CINCINNATI, OH (FOX19) - There’s evidence to indicate Cincinnati City Council’s so-called “Gang of Five” knew they were violating the state’s Open Meetings Act at the time they privately discussed public business via secret texts and emails, State Auditor Keith Faber said Tuesday.
If that’s the case, there’s likely going to be findings for recovery, he told FOX19 NOW in an interview.
A special audit appears imminent to determine whether there will be findings for recovery against the five council members: P.G. Sittenfeld, Tamaya Dennard, Chris Seelbach, Greg Landsman and Wendell Young. Findings for recovery are assertions public money was misspent and must be repaid.
Faber said he’ll follow what the experts recommend, but consensus among his staff now is “probably doing this as a special audit” and he’s leaning toward it. A special audit is cleaner, faster and would allow them to focus solely on those details, he said.
“I think the citizens of Cincinnati and, frankly, in all the local areas, need to have confidence that their elected officials are operating in the light of day," he said.
Faber’s office has been looking into into public records and public business being conducted in the open in Cincinnati, particularly as it relates to Council following the state’s Open Meetings Act.
An anti-tax activist filed suit last year to obtain the majority of council’s secret text messages about public business. The lawsuit describes the Democrats as “a cabal of five rogue members” of council holding illegal, secret meetings via email and text messages to discuss Mayor John Cranley asking the then-City Manager Harry Black to resign in violation of Ohio’s Sunshine Law and the city charter.
The city, or taxpayers, forked over $101,000 in a settlement in the case last week, $90,000 of which went to Mark Miller’s legal fees at the Finney Law Firm, which was founded by the same man who began Coalition Opposed to Additional Spending and Taxes (COAST), Chris Finney.
The city was also billed more than $70,000 in legal fees from outside lawyers to represent the Gang of Five, on top of city attorneys spending 450 hours on the case, city records show.
Brian Shrive, one of Miller’s attorneys, says it’s nearly $1 million when you also figure in all the costs associated with Black’s resignation, when he quit in April 2018 and then a payout from the city six months later to avoid a lawsuit.
Black and Cranley originally worked out a deal where he would quit with $274,000 severance in his contract and agree to leave with a release of all claims against the city in exchange for a total payment including the severance of $423,000.
But Shrive says that’s when the Gang of Five began its work in earnest to oppose that agreement.
They put out a news release rejecting it and that sparked Miller’s interest because he suspected, correctly as it turns out, the majority of council had communicated and decided that city business in private.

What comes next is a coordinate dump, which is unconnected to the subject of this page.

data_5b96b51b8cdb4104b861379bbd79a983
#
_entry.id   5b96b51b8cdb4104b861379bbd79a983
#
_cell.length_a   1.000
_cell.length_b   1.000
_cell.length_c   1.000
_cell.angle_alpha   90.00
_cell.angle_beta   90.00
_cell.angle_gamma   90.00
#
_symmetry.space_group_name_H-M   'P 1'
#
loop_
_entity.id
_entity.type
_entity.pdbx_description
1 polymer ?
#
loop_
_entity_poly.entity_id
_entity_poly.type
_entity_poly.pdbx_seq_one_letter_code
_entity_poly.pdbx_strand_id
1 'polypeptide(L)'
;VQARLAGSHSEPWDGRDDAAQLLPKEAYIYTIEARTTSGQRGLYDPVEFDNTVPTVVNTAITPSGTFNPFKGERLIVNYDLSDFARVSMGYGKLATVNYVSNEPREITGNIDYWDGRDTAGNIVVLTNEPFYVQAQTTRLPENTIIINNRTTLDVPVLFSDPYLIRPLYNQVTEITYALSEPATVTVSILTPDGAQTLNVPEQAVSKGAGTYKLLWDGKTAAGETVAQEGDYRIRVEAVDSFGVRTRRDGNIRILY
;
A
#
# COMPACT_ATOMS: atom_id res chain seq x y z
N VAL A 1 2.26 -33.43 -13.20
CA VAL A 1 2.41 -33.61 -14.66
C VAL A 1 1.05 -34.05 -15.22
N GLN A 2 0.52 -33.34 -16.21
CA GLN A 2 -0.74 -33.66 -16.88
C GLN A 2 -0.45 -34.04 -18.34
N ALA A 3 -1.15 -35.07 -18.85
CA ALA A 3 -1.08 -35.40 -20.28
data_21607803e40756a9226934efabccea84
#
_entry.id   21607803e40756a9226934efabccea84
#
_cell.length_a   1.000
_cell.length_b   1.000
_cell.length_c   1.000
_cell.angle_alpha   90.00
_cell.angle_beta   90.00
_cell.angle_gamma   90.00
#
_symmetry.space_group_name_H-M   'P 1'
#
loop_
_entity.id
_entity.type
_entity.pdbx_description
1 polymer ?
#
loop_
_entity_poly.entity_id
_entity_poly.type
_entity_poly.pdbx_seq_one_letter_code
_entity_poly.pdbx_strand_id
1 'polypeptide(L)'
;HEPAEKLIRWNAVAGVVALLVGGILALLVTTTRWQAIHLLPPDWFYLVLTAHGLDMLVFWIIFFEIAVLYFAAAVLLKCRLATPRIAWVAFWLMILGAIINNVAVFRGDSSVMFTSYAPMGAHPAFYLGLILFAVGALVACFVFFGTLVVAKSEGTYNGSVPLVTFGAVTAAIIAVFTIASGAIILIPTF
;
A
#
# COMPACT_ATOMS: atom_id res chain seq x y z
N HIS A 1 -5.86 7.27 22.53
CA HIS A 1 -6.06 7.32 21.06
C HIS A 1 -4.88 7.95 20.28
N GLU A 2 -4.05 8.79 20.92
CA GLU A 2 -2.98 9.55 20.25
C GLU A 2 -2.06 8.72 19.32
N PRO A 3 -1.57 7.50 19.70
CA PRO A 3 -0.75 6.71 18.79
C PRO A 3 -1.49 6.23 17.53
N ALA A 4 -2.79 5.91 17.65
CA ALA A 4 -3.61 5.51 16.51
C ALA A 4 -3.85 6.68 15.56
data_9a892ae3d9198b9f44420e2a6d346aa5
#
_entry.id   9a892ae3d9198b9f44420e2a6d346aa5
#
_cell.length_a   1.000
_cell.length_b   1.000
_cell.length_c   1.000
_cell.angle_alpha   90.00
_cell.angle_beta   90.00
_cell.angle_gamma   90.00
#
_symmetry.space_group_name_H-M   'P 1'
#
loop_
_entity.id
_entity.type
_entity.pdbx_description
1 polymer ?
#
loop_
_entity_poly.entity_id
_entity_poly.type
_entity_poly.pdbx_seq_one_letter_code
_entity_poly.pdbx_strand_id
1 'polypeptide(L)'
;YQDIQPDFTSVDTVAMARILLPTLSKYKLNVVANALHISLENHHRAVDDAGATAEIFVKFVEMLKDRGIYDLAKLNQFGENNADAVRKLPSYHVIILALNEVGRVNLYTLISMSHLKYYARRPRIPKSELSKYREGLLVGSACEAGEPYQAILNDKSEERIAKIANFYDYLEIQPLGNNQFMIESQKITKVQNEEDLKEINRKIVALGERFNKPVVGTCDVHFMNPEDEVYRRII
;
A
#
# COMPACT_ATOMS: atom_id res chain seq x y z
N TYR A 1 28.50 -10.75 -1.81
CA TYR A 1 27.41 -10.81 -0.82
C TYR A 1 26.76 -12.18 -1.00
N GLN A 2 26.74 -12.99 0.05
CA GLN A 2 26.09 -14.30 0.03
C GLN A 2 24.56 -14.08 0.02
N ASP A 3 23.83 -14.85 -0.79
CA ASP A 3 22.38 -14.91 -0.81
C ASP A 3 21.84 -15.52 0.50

Shrive asked for their emails and texts on Miller’s behalf. They sued, however, when the city produced some records showing illegal meetings occurred, but Miller didn’t receive the texts and some additional emails he requested.
By that point, a major public feud had erupted at City Hall between the mayor and city manager.
Both alleged wrongdoing against each other, and the majority of council didn’t want to fork over a huge payout. Various council members also said at the time they felt allegations the men were making against each other should be looked into.
The dispute ended about six weeks later when Black lost the majority council support in the fallout over 16-year-old Kyle Plush’s death. Black quit, literally minutes before a special City Council meeting convened to terminate him.
He left with the $274,000 in his contract -- but then collected another $370,000 later that year after his lawyers threatened to sue the following month -- a total of $644,000.
Faber noted Tuesday that in the midst of the Gang of Five privately deciding public city business, they joined their colleagues to designate their council clerk as the public records training designee representing them and the mayor for the 2018-2022 term, city records show.
State House Bill 9 requires all elected officials to attend public records training offered by the Ohio offices of the Attorney General and Auditor or to assign a designee to represent them.
Each elected official is required to attend the three-hour records training session each term in which they are elected to serve in office if a designee is not assigned, a copy of City Council’s March 21, 2018 motion shows.
FOX19 sent Faber’s office an email March 15 inquiring about the ability to designate someone to undergo training for elected officials. We also forwarded a copy of Council’s motion and asked if that policy should continue in light of the Gang of Five case.
In response, his spokeswoman, Allie Dumski, wrote: “Auditor Faber is certainly interested in working with the General Assembly to make sure the people most in need of public records training are receiving it."
On Tuesday, Faber told us that is in process right now.
“We’re having a conversation with our legislative friends and your legislatures in particular about whether or not the ability for public officials to designate somebody to do the sunshine law training and open records training for them is something that should be continued to be allowed," he said.
"During the Gang of Five, literally while they were texting and conducting business via text message, they literally designated the clerk for their official for compliance with the state’s Sunshine Law and open records training. Maybe we shouldn’t have elected officials designating someone for them.
“Maybe we should to through that ourselves. I am going to my own training as an elected official, and I think that’s appropriate.”